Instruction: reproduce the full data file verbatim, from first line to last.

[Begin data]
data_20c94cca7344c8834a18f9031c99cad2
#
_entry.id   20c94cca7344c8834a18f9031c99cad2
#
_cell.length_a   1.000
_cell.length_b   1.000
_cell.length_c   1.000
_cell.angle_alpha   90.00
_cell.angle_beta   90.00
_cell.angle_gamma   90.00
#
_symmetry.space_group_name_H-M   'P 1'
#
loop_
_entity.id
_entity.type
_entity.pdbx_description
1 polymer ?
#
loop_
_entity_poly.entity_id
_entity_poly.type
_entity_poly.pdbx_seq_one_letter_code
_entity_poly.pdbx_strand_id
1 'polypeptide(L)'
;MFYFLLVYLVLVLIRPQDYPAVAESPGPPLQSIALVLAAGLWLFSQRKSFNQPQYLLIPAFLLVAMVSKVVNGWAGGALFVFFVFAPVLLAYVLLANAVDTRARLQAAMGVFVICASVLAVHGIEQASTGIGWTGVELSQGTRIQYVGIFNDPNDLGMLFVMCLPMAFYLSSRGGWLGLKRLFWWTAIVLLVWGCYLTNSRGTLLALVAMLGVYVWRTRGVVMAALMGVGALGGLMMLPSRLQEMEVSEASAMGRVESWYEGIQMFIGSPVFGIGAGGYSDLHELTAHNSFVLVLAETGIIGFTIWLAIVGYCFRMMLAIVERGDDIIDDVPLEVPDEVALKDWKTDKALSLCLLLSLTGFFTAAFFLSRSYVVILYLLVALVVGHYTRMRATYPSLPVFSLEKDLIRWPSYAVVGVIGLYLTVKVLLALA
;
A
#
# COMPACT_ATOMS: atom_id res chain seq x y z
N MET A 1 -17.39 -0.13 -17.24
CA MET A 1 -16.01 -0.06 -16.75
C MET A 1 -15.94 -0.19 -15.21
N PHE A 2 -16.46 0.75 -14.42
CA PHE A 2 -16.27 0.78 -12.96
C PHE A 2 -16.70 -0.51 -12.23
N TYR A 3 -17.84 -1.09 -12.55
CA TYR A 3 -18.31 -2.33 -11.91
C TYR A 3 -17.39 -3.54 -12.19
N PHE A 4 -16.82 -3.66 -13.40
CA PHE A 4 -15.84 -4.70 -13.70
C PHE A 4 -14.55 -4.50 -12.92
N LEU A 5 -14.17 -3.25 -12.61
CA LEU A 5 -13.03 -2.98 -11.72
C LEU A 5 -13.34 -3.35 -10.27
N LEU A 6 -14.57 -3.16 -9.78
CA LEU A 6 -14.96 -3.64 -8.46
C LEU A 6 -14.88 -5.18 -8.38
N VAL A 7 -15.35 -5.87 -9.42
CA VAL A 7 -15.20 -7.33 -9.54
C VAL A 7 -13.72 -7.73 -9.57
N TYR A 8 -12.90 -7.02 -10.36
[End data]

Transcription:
data_20c94cca7344c8834a18f9031c99cad2
#
_entry.id   20c94cca7344c8834a18f9031c99cad2
#
_cell.length_a   1.000
_cell.length_b   1.000
_cell.length_c   1.000
_cell.angle_alpha   90.00
_cell.angle_beta   90.00
_cell.angle_gamma   90.00
#
_symmetry.space_group_name_H-M   'P 1'
#
loop_
_entity.id
_entity.type
_entity.pdbx_description
1 polymer ?
#
loop_
_entity_poly.entity_id
_entity_poly.type
_entity_poly.pdbx_seq_one_letter_code
_entity_poly.pdbx_strand_id
1 'polypeptide(L)'
;MFYFLLVYLVLVLIRPQDYPAVAESPGPPLQSIALVLAAGLWLFSQRKSFNQPQYLLIPAFLLVAMVSKVVNGWAGGALFVFFVFAPVLLAYVLLANAVDTRARLQAAMGVFVICASVLAVHGIEQASTGIGWTGVELSQGTRIQYVGIFNDPNDLGMLFVMCLPMAFYLSSRGGWLGLKRLFWWTAIVLLVWGCYLTNSRGTLLALVAMLGVYVWRTRGVVMAALMGVGALGGLMMLPSRLQEMEVSEASAMGRVESWYEGIQMFIGSPVFGIGAGGYSDLHELTAHNSFVLVLAETGIIGFTIWLAIVGYCFRMMLAIVERGDDIIDDVPLEVPDEVALKDWKTDKALSLCLLLSLTGFFTAAFFLSRSYVVILYLLVALVVGHYTRMRATYPSLPVFSLEKDLIRWPSYAVVGVIGLYLTVKVLLALA
;
A
#
# COMPACT_ATOMS: atom_id res chain seq x y z
N MET A 1 -17.39 -0.13 -17.24
CA MET A 1 -16.01 -0.06 -16.75
C MET A 1 -15.94 -0.19 -15.21
N PHE A 2 -16.46 0.75 -14.42
CA PHE A 2 -16.27 0.78 -12.96
C PHE A 2 -16.70 -0.51 -12.23
N TYR A 3 -17.84 -1.09 -12.55
CA TYR A 3 -18.31 -2.33 -11.91
C TYR A 3 -17.39 -3.54 -12.19
N PHE A 4 -16.82 -3.66 -13.40
CA PHE A 4 -15.84 -4.70 -13.70
C PHE A 4 -14.55 -4.50 -12.92
N LEU A 5 -14.17 -3.25 -12.61
CA LEU A 5 -13.03 -2.98 -11.72
C LEU A 5 -13.34 -3.35 -10.27
N LEU A 6 -14.57 -3.16 -9.78
CA LEU A 6 -14.96 -3.64 -8.46
C LEU A 6 -14.88 -5.18 -8.38
N VAL A 7 -15.35 -5.87 -9.42
CA VAL A 7 -15.20 -7.33 -9.54
C VAL A 7 -13.72 -7.73 -9.57
N TYR A 8 -12.90 -7.02 -10.36